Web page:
Pleasures of Ignorance

In my 14 years of playing card games, Yu-Gi-Oh's general player base is hands down the most ignorant I've encountered. If you don't believe me go ahead and Youtube some videos, I guarantee in about five minutes you'll find something which starts to prove my point.
Now, I'm not claiming to be the be all end all of everything Yu-Gi=Oh, but generally speaking, I know what the bloody hell I'm talking about. Most players are the type to "Speak (or type in many instances) first think later", or even just "Speak now and don't think at all". Do you know how many times I see people saying something along the lines of "Oh my deck is 20-0 on Dueling Network!". Well congrats  simpleton considering  99% of the people on Dueling Network are completely and utterly deficient. More often then not, the common Duelist testing their Decks on Dueling Network, means absolutely nothing.
Players constantly spout things as truths, when in all actuality they have no idea what they are talking about. If it's one thing I hate, it's people open their mouth without having a clue of how things work, or whats really going on.
Recently, my good friend Jarel "Pro" Winston asked a question in one of his videos to another player, "Is it better to play bad, and win, or play flawless and lose?"
The ignorant will always say that "as long as you win, it doesn't matter" or "I won so, I must have made the right play" and that 100 percent is not I repeat NOT TRUE. If you think that get that out of your head RIGHT NOW. I cannot believe the amount of people at my locals, and other tournaments which say this. If you play incorrectly, and win, and dismiss what you did wrong, you will not grow and continue to be a poor player. It's utterly ridiculous how many people that play this game on a premier level, can't outplay their way out of a wet paper bag with scissors, and completely ignore this.
An example which you commonly see today is continuing to Special Summon under "Maxx C". Some players completely disregard the advantage off of "Maxx C" and just say "Screw it I'm going for game anyway". Now when there are times that this is CORRECT,  you simply cannot just think this time after time when getting "Maxx C'ed".
Not too long ago, I witnessed a match in which a Frog Monarch player Maxx C'ed a Synchro Spam player. That player continued to Special Summon, including a "Black Luster Soldier", netting his opponent probably 7 cards while already having 5 or so in hand, and tried to attack for game. Now any well knowledgeable person would assume Frog Monarchs play no Traps cards, and cards like Gorz, Tragoedia, and even Battle Fader, to stop attacks, and capitalize on the following turn with cards like Soul Exchange, and Caius, but in this instance, the Monarch player got extremely unlucky and failed to draw any of these cards out of the 12 or so that he had, thus losing the match.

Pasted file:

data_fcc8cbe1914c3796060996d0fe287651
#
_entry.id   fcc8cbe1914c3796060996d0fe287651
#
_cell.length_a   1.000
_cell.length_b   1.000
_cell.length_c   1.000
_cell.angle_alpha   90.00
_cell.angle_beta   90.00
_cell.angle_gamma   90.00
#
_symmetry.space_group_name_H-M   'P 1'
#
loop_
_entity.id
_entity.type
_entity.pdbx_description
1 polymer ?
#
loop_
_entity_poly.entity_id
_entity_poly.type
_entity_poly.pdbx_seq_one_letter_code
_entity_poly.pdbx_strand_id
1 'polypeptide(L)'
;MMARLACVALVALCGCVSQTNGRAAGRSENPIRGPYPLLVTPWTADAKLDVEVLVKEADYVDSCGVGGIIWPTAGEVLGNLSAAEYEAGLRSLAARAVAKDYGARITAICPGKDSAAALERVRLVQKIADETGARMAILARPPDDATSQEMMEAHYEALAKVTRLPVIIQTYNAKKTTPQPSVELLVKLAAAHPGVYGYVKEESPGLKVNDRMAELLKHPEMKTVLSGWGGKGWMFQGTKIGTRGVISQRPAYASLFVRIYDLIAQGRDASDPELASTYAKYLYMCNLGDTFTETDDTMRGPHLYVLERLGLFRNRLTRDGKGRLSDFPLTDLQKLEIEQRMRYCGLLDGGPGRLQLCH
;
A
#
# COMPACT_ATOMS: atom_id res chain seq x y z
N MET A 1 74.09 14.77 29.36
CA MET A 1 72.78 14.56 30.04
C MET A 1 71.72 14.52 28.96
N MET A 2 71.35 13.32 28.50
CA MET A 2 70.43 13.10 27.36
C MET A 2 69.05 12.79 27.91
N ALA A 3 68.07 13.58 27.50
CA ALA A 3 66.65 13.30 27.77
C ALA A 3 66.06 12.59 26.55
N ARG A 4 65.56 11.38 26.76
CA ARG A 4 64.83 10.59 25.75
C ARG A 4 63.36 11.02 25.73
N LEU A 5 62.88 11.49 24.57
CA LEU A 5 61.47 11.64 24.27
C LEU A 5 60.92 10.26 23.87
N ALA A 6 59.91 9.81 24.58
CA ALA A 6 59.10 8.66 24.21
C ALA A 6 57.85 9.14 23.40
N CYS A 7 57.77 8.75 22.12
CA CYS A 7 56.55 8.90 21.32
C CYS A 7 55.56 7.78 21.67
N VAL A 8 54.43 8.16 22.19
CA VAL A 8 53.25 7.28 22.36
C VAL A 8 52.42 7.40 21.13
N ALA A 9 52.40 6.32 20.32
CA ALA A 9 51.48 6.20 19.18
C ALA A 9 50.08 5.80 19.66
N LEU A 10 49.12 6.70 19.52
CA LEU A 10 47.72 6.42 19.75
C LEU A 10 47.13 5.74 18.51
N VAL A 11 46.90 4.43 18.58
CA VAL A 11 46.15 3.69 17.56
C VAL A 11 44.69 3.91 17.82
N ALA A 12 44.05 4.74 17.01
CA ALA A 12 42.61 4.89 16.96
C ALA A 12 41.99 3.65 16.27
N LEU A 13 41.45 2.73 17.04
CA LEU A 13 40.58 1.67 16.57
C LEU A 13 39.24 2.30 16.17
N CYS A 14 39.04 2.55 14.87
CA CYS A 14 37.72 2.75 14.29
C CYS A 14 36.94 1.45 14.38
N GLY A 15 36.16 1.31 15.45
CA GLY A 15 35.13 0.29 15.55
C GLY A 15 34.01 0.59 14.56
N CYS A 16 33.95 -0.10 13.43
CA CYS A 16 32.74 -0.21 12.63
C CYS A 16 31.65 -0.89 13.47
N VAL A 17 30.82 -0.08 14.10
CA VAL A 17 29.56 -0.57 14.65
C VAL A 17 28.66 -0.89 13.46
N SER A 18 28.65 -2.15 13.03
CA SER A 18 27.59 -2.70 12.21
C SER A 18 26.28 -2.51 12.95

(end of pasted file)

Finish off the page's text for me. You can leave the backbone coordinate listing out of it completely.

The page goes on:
When I confronted the Synchro player after that game, demanding to know why he did such a play, he simply replied "I was still in good shape even if he could drop Gorz/Trag/Fader" and then continued to say "I won so it obviously was the right thing to do". Dear lord, did I rip him a new one after that.
One of the first things a player has to do to become better, is realize that you will not always make the correct play, you will make mistakes, you will lose because of those mistakes. But by realizing this, you can teach yourself to correct those mistakes making you a better player in the long run.

Something another friend of mine, Dale Bellido, also recently said, was "There are so many power cards, it's hard to clearly state what is a misplay and what isn't. You used to clearly be able to point out "That's a misplay!" but that isn't always the case any longer". It is true and I can somewhat agree with this,  there are many cards that exist which eliminate the skill gab between players which is probably why many people are ignorant about making correct plays. Although still, in my opinion, there is usually an optimal play to make. Making the correct play, to me, usually means "Putting yourself in the best position for the current game state, or future game state", or even both.

Some of you may be confused by this, so let me try and explain. Most times, in Yu-Gi-Oh, you will be playing the for the "Current State" or playing your cards depending on what you and your opponent currently have, while other plays for a "Future State" of play, will be decided by what you or your opponent can/will have in the following turns.

For most players, it is difficult for them to get into the swing of playing for the future, and that's where many of their losses concerning this topic tend to lie. You can be in very bad shape in a game, but still make a play in which if you possibly draw a certain card, this card can allow you to push your way back into the game.  It's always extremely important to realize your outs, and your opponents outs so you can attempt to either efficiently stop as many outs as possible for your opponent, or create MORE outs for yourself.

Concluding my little rant, many people just need to educate themselves (which is why most of you come to ARG! So kudos on being one of the few who want to better their game!) so they can actually comprehend what actual skill is left in this game, and respect the fact that you will be rewarded for making the plays which will benefit you more then others. But keep in mind, even though you make those correct plays, there is always the luck factor as with every game. You can lose, but that's okay! Losing, but making sure you made the perfect plays is what really matters when you get right down to it. So until next time ladies and gents, play hard, or go home.




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